AIRbits: inflight magic, "pull up", and DL's new Upper Class

Rohit Khare (
Tue, 15 Sep 1998 18:00:14 -0700

* Asiana's live entertainment initiative, featuring onboard
magic shows, birthday celebrations, face painting and stretching
activities, received such a positive response on its Seoul-Los Angeles
flights that the carrier recently added these activities to its Seoul-
New York flights, said Eric Oh, marketing coordinator for Asiana. But
premium class passengers were not as thrilled as economy class
passengers at the entertainment. The initiative was launched in all
three classes of service - first, business and economy. Now, unless
requested in the premium classes, Asiana only entertains for economy
class passengers since they tend to be less tired or less anxious to
work, said Oh.

* A new safety report calls for a mandatory spoken English tests
for pilots and controllers. The report, by the Aeronautics Committee
of New York City's Bar Association, cited the example of a 1993
accident in which Chinese pilots flying a U.S.-made MD-80 were
attempting to land in northwest China. The pilots were baffled by an
audio alarm from the plane's ground proximity warning system. A
cockpit recorder picked up the pilot's last words: "What does 'pull
up' mean?" Korean Air launched an intensive English language training
program following its crash in Guam.

[DELTA pilots vetoed any codesharing with United. So that "alliance"
looks weak.]

Delta Launches Major Shift to Two-Class Product

After extensive passenger surveys, Delta Air Lines [DAL]
concluded that the overwhelming majority of passengers flying long
haul would rather fly in a premium business class than have access to
sleeper seats.
It was this discovery, coupled with supporting financial data,
that prompted the carrier this week to abandon its three-class long-
haul product for a two-class product featuring a significantly
upgraded business class.
American Airlines [AMR] recently overhauled its first class
product with the installation of sleeper seats. Many other
competitors, including United Airlines [UAL] and Lufthansa have opted
to do the same, but Forrest Harding, an airline consultant and
professor of marketing at California State University Long Beach, said
that Delta's initiative is more representative of current industry
"What's going to happen is that first class is going to
disappear," said Harding. "First class has become a refuge for
frequent flyers burning up miles."
In fact, Delta's decision establishes the line of demarkation in
premium products. As Harding pointed out, British Airways (BA) has
really set the standard for first class and airlines that want to stay
competitive must either upgrade to the level of BA or significantly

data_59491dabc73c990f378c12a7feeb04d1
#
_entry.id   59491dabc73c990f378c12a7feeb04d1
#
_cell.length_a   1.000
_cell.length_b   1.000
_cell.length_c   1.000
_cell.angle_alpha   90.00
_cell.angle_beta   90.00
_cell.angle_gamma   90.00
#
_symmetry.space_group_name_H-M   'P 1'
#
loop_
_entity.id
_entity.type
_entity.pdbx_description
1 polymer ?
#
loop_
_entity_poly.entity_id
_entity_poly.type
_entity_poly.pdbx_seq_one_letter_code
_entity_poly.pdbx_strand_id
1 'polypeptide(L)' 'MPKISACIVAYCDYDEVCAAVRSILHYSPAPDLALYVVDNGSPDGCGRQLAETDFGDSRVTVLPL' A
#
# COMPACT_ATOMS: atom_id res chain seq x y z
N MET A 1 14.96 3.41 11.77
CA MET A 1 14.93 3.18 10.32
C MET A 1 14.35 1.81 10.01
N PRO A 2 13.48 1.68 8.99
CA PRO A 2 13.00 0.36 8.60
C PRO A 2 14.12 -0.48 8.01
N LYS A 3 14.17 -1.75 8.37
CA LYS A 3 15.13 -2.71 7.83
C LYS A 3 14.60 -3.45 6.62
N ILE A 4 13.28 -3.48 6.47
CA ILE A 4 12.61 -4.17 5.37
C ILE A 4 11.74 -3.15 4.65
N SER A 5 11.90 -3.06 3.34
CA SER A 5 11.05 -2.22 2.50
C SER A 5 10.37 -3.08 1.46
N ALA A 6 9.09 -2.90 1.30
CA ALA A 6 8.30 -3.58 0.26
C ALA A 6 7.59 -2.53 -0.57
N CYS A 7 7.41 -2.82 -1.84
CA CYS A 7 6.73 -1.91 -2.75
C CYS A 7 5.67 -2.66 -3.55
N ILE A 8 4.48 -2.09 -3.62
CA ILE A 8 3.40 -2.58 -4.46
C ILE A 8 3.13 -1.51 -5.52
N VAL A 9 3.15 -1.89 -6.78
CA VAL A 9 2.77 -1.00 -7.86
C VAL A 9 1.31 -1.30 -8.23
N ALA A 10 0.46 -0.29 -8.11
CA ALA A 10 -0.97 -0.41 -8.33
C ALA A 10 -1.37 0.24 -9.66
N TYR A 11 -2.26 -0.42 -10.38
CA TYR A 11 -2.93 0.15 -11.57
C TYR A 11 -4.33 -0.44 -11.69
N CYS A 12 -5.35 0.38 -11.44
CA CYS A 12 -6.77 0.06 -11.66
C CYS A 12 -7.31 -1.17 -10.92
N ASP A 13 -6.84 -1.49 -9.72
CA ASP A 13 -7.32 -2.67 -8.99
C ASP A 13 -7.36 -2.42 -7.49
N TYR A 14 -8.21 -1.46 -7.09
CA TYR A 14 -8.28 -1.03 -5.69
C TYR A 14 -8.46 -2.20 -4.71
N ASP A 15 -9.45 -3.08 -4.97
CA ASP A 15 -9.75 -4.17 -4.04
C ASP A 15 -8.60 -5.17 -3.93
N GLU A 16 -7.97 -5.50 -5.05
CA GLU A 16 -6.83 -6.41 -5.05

improve their business classes. "The one choice you cannot make
regarding first class," said Harding, "is to stay where you are."

Details of the Product

Delta's new class will feature a seat designed specifically for
Delta by B/E Aerospace with individual in-flight entertainment systems
and power ports. The carrier also is completely redesigning its menus
and service.
While Delta is not yet revealing the total number of seats that
will be gained or lost in the overhaul, a spokesperson pointed out
that the change will give Delta a greater revenue premium than its
current situation.
Still, in deciding to launch the new configuration, Delta
surveyed 714 of its premium passengers over the telephone and in
international lounges in Atlanta, Cincinnati, Chicago, New York,
Portland, London, Frankfurt, Paris and Brussels, said spokesperson
Katie Moussouri. That survey was completed in July. The carrier also
enlisted the aid of 83 of its frequent flyers to undergo eight-hour
sessions in a prototype of the new seats. Customer feedback was then
incorporated into the final seat product.
The two-class product will be installed on Delta's 15 MD-11s and
42 767s. Its 12 new 777s on order will be delivered with two classes.
Passengers will find the new product on trans-Atlantic and trans-
Pacific routes and on flights between the U.S. and Brazil.
"The ability to sell first class has become tougher because
companies here are not supporting that level of service," Harding
pointed out. "Also, business classes have been so upgraded that the
difference between first and business really is more style than
substance. Delta seems to have made a very rational decision."
Delta's domestic and short-haul flights offer two classes, first
and economy, and Moussouri said that the carrier had no plans to make
any changes to that product in the foreseeable future. >>Harding,
626/355-6267; Moussouri, 404/715-2531<<

What Are the Trends in Premium Travel?

Delta surveyed 714 first- and business-class passengers to
determine what its new premium product should feature. From those
surveys, Delta learned:
* 55% of business class passengers would increase their travel
on an airline with a premium business-class product.
* 96% of passengers said superior seat comfort was extremely
important or very important in choosing a carrier.
* 82% of first-class passengers would try a premium business-
class product.
* In 1997, the intercontinental business-class travel market
grew about four times faster than first-class.
* The business-class market for the industry is seven times
larger than the first-class market in terms of passenger numbers.
Source: Delta Air Lines


Rohit Khare -- UC Irvine -- 4K Associates -- +1-(626) 806-7574 --